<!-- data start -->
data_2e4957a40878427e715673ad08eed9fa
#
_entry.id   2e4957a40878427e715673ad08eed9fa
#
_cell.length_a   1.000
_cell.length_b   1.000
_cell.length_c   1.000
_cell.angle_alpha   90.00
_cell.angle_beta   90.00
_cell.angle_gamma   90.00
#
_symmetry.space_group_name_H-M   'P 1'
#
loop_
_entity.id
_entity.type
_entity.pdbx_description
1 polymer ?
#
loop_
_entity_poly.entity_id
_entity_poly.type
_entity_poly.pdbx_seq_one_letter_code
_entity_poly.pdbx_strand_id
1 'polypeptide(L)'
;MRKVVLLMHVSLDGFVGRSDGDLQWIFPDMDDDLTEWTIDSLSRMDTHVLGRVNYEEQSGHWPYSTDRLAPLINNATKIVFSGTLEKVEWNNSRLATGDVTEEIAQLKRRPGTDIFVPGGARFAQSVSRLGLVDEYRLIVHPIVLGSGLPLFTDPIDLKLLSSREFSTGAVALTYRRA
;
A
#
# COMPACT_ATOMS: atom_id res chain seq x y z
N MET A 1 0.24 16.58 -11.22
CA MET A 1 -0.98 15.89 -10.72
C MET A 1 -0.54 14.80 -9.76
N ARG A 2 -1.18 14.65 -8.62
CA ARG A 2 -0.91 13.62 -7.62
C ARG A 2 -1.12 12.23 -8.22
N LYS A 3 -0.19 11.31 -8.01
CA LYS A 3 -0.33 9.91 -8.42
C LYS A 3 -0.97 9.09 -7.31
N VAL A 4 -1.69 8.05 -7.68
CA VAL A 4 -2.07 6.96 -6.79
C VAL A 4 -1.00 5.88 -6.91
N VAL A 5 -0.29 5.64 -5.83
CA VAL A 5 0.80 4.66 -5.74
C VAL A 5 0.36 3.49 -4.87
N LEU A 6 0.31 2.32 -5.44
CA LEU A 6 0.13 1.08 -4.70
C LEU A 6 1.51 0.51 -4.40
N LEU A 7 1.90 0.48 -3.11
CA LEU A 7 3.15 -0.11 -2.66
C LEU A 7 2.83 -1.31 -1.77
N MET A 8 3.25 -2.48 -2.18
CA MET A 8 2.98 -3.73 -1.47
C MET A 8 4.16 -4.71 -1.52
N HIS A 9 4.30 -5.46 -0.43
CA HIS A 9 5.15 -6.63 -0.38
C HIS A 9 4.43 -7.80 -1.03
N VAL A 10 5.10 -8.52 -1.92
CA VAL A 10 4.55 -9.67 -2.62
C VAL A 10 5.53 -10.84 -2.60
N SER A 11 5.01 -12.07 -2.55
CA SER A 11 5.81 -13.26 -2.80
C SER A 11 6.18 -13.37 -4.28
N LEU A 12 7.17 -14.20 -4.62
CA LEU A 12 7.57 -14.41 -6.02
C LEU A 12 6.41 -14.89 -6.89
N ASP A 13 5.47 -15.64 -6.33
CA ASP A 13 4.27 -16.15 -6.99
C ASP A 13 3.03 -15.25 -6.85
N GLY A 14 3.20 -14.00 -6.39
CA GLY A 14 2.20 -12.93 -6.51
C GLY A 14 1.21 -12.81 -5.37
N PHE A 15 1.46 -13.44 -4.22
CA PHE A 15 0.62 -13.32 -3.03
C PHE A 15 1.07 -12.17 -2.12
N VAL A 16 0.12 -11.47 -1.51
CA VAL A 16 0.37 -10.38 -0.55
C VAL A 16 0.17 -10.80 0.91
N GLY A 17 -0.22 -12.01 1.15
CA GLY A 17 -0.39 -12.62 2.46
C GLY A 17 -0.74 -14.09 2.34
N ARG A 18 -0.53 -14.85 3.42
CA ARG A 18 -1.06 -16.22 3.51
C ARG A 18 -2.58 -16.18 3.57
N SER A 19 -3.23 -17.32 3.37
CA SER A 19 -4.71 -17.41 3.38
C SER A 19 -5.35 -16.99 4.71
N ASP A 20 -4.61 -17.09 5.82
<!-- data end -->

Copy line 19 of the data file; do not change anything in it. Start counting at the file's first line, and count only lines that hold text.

#